And to the demerits. There is a natural focus on all things Dalekoid. The Master gets four whole pages to himself but the Absorbaloff, the Slitheen, the Pit, and the Family of Blood are absent. The section on the TARDIS omits that Peter Cushing in 1965 (feature film Doctor Who and the Daleks) dropped the ‘the’ and called it plain ‘TARDIS’. The editors have passed on the chore of providing an index.
In place of completeness the book goes in for some true barrel-scraping. They carry a pointless report as to which Doctor Who actors appeared in which of the Carry On series. Alexei Sayle, for instance, (‘Revelation of the Daleks’), appeared in Carry on Columbus. The authors do the same with the cross-over of actors who have appeared in Bond films, Coronation Street, Emmerdale and the Archers.
It is the kind of approach where theatre experience is dropped from actors’ biographies. Louise Jameson was stunning in the first production of Peter Nichols’ ‘Passion Play’. But this is a world where Doc Martin is more significant than Peter Nichols. The David Tennant CV skims over the theatre. He was on a West End stage at a young age in Kenneth Lonergan’s Lobby Hero in 2002. Given the infatuation with screen the book misses out that a young Carey Mulligan appeared in one of the very best episodes 7th June 2007.
The incompleteness is one aspect but the tone unsettles. It feels like a couple of jobbing authors doing a conglomerate’s project. They declare that Who-ology is a love letter to one of the craziest shows on television’. ‘Crazy’? They like ‘crazy’. The are on a ‘crazy, wibbly-wobbly, timey-wimey journey’. ‘Timey-wimey’ is an adjective they like too, as it is used more than once.
There may not be an index but acknowledgements go to a helper with the brackets (‘he knows why’). Family members are cited ‘for support and cups of tea’. Among the forty ways to defeat a Dalek number thirteen reads ‘Cause a civil war on Skaro. It’s the final end. (Hint: it isn’t.)’ The illustrations lack distinction.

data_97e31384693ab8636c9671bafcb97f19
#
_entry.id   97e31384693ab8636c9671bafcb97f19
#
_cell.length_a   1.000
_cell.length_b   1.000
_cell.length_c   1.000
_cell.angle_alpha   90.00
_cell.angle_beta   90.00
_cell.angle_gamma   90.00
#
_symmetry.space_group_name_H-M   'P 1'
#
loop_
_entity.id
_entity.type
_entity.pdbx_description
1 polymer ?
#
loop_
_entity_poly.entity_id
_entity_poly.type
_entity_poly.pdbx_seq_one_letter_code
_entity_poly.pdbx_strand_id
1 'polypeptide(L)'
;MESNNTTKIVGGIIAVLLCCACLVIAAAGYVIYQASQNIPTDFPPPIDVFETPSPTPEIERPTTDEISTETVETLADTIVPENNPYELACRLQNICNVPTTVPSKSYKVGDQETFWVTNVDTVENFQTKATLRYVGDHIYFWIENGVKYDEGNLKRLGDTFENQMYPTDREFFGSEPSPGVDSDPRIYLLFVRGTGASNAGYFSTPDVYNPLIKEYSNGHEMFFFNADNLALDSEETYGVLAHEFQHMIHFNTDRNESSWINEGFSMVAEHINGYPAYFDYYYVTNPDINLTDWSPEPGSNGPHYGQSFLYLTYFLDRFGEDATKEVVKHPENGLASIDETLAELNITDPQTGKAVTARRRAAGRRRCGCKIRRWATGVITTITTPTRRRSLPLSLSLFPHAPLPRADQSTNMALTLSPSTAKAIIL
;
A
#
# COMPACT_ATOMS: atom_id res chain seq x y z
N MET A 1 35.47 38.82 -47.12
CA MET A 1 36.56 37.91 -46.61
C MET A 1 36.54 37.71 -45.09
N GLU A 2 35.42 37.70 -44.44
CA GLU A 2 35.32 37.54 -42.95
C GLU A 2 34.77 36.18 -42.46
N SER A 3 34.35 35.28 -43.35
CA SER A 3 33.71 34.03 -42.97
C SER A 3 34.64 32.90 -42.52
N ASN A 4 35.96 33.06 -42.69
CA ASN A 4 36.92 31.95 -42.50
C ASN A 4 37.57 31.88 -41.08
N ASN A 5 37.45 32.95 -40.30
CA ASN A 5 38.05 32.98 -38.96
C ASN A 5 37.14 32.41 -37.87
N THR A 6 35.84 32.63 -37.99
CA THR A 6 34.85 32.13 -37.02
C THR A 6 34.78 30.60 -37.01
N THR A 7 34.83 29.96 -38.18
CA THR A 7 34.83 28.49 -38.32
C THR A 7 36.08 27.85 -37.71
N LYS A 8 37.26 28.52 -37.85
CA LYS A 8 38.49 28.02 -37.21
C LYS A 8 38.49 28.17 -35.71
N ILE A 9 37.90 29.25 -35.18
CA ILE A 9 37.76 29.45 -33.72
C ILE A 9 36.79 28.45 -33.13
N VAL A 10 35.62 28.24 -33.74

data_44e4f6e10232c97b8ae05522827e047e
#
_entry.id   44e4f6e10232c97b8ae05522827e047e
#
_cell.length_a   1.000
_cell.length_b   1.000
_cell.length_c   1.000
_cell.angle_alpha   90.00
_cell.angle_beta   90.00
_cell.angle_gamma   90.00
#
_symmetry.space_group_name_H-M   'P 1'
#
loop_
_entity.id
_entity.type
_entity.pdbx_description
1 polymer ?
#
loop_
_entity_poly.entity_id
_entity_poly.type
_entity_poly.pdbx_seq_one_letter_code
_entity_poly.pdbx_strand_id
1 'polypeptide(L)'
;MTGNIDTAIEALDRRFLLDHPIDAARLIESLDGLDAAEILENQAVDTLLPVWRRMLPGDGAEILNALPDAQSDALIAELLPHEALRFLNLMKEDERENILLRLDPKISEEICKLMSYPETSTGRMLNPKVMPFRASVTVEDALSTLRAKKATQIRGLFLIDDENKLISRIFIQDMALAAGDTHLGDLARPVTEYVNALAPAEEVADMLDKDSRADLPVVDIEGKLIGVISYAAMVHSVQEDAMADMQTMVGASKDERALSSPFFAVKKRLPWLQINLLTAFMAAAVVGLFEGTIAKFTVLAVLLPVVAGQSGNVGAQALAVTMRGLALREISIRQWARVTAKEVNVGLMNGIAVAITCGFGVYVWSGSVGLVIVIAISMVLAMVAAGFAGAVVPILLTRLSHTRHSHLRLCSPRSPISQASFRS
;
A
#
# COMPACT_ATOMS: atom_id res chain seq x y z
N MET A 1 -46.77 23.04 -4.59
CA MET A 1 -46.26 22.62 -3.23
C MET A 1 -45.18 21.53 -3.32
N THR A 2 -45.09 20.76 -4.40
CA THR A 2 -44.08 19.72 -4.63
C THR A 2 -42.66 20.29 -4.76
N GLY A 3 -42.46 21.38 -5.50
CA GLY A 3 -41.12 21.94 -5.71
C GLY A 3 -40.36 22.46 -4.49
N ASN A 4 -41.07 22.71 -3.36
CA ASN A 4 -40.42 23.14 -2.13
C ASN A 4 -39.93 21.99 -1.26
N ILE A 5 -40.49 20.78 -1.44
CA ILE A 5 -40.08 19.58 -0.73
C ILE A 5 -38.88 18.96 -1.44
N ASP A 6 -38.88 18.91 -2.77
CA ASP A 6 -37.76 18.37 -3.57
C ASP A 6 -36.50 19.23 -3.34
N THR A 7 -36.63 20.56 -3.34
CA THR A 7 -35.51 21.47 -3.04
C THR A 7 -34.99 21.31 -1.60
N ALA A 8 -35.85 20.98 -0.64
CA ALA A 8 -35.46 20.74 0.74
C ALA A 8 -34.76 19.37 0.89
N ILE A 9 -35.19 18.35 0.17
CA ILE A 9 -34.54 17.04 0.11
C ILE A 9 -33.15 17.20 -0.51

Awe and thrill, reverence even, are absent. The scenes of ‘Mummy, please let me in’ from ‘the Empty Child’ are not just great television but transcend the narrowness of genre to stand alongside horror greats. Those hospital beds where the patients all sit upright go unmentioned.
A tale from 2007, which I have since heard repeated many times in different variations; a Saturday night anniversary dinner means that the baby-sitter is left at home with the usual instructions – television and bed at nine. Mid-meal, the parents take an emergency call to say that things are not good at home, not good at all. On their hurried return they find three children white of face. The Weeping Angels have arrived in their sitting-room.
Who-ology does facts but not true affection. Kitchen plungers were borrowed by the tens of thousands, so that kids could press them to their forehead and glide about threatening one other with extermination. Mothers were enjoined en masse to serve fish fingers with custard. And they did.
The end of November is going to see events and celebrations. Whether it is a worthy cultural celebration or just television industry introspection is personal judgment. There are a lot of commemorations. The creativity and accomplishment that emanated in particular from the Cardiff period were remarkable. Set against that Who-ology sits awkwardly. It is a corporatised initiative that lacks the beating heart, the understanding, the love even for what has become public television’s most enduring creation.